A recent report and accompanying tweet by Oxfam Great Britain about the problem of food poverty in Britain has brought the group under criticism. Conor Burns, a Conservative Minister of Parliament (MP), called on the national Charity Commission to investigate Oxfam for its overtly political message. He claims it may violate the groups charitable designation.
“This [campaign]is overtly political and aimed at the policies of the current Government,” wrote Burns in a letter to the Charity Commission.
The tweet that got Burns riled up is that of a fake movie poster titled The Perfect Storm. The stars of the faux film are the very things that contribute to food poverty in Britain, including high food prices and a lack of social security programs. Burns and fellow mambers of the conservative Tory party took issue with what they felt was an attack on the country’s conservative-led government.
Lifting the lid on austerity Britain reveals a perfect storm – and it’s forcing more and more people into poverty. pic.twitter.com/2MzzyMXcsU
— Oxfam (@oxfamgb) June 6, 2014
“Political campaigning by charities like Oxfam is a shameful abuse of taxpayers’ money. Oxfam is deliberately misleading people – after rising under Labour, child poverty and inequality have been falling under the Conservatives,” said conservative MP Charlie Elphicke, to the Telegraph.
Oxfam’s Policy Director Ben Phillips defended the group’s work in the Huffington Post. He says the organization has been campaigning against poverty for decades and recognizes that the underlying causes of poverty must be addressed to solve the problem.
“[I]t was a tweet intended to highlight the underlying factors that are forcing people below the breadline. As a resolutely non-partisan organisation, we emphatically reject the charge that it favoured one political party over another. Rather it relayed what we know about the factors behind people needing food aid,” wrote Phillips.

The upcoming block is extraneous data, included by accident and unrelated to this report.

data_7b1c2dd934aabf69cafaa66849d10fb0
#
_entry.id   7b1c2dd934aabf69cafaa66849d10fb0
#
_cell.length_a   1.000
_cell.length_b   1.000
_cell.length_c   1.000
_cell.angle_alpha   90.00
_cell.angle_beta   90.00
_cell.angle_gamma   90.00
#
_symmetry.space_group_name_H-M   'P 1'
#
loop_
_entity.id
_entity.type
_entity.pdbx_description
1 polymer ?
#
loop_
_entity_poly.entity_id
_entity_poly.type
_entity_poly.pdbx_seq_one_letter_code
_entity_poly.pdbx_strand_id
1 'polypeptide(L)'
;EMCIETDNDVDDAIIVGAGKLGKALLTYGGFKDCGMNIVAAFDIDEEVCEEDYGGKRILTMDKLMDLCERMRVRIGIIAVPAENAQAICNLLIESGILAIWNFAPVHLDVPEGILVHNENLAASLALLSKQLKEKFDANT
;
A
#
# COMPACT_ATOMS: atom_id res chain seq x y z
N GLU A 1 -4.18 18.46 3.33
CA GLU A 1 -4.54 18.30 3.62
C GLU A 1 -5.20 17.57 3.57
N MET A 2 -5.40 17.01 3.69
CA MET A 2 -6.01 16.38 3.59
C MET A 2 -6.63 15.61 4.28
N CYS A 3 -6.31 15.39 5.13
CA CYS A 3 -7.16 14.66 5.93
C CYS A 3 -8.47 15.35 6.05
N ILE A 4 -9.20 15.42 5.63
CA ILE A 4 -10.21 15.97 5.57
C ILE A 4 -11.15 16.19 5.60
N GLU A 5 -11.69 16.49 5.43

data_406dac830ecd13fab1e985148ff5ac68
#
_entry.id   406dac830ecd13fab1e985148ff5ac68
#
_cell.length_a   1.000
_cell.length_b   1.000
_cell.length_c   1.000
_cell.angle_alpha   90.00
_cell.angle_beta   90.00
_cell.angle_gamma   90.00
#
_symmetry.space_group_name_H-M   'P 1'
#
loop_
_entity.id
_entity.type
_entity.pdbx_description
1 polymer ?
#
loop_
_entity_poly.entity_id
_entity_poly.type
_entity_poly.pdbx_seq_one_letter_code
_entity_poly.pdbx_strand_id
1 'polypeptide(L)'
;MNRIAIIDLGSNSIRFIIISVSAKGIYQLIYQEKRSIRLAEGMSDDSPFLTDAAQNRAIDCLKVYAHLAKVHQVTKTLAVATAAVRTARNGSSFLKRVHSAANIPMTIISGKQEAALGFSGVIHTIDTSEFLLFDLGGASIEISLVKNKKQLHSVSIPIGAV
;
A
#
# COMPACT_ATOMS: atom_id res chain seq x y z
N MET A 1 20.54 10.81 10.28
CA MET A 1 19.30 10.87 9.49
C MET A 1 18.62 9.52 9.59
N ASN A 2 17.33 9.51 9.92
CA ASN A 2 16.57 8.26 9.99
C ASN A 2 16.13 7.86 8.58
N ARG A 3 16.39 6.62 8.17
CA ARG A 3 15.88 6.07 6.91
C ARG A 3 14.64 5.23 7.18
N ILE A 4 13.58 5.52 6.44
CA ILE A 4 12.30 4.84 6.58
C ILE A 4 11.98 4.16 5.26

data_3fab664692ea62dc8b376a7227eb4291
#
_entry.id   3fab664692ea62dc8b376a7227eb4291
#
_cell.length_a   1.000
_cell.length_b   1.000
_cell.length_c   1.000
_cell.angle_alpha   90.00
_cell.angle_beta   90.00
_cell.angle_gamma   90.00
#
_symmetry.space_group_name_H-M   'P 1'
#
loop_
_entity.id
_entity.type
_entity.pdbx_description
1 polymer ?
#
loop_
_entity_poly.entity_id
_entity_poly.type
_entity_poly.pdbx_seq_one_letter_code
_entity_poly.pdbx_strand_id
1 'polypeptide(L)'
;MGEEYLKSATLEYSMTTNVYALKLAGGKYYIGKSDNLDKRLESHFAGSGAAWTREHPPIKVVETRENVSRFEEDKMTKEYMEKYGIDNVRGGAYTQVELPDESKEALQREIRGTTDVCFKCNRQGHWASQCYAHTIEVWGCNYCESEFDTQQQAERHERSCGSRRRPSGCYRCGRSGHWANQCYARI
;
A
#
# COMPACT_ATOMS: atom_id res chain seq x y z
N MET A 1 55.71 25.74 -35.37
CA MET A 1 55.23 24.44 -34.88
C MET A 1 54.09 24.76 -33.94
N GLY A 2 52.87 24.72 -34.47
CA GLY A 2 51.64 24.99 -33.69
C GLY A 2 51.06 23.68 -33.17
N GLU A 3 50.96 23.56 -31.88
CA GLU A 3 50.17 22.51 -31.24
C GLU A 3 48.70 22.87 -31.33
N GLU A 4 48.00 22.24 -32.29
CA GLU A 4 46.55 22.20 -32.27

The report that prompted the controversy, Below the Breadline: The relentless rise of food poverty in Britain, reveals that the number of meals provided to people in need in Britain rose by 54% to more than 20 million meals in 2013/14. That is despite the fact that the UK is the 7th richest country in the world.
Surveying the problem of food poverty reveals the deeper issue of inequality in the UK. Some of the blame falls on reforms and cuts to national social security support. The Trussell Trust, one of the co-publishers of the report, says that some 49% of the people referred to its food bank network are there because they were refused a crisis loan or had trouble with their social security payments.
“I thought the system would protect me. I never thought I would be completely ignored. I feel I was let down hugely. My benefits are my safety net – if they’re removed how are families like ours meant to survive?” says a women identified as Jane in the report, who receives help from the Epsom Foodbank.
A series of broad recommendations are made to solve the problem. Each one starts by saying ‘all political parties,’ rather than targeting any single group. Recommendations include developing and implementing an action plan on food poverty, increasing the minimum wage and reviewing the impact of social security sanctions and reforms. Enabling such changes requires pressure on political parties. Which is why Oxfam called on its supporters to write to their local MPs and urge them to support reforms that address issues of poverty across the UK.
The debate over Oxfam’s campaign falls into a larger conversation about poverty eradication. Michael Kleinman, a long time aid worker, addressed this very issue in an article for the Stanford Social Innovation Review. He openly admits his early career error in believing that aid groups alone would help to propel a country like Afghanistan towards development. Aid is an important part the equation to solve poverty, but politcs play an even more fundamental role.
“Creating systemic change is fundamentally a political process insofar as it involves power—who has power, how those in power act, and especially how those in power allocate resources,” writes Kleinman. “You can’t build a functioning health system, much less a functioning democracy, unless the people and institutions in charge act to make it so. Or, more accurately, are convinced to do so.”
In the case of Oxfam GB, it is pressing on the political levers that will address the problem of food poverty. There may be disagreement over whether the group’s recommendations will solve the problem, but there is little doubt that the very act of charitable work is political.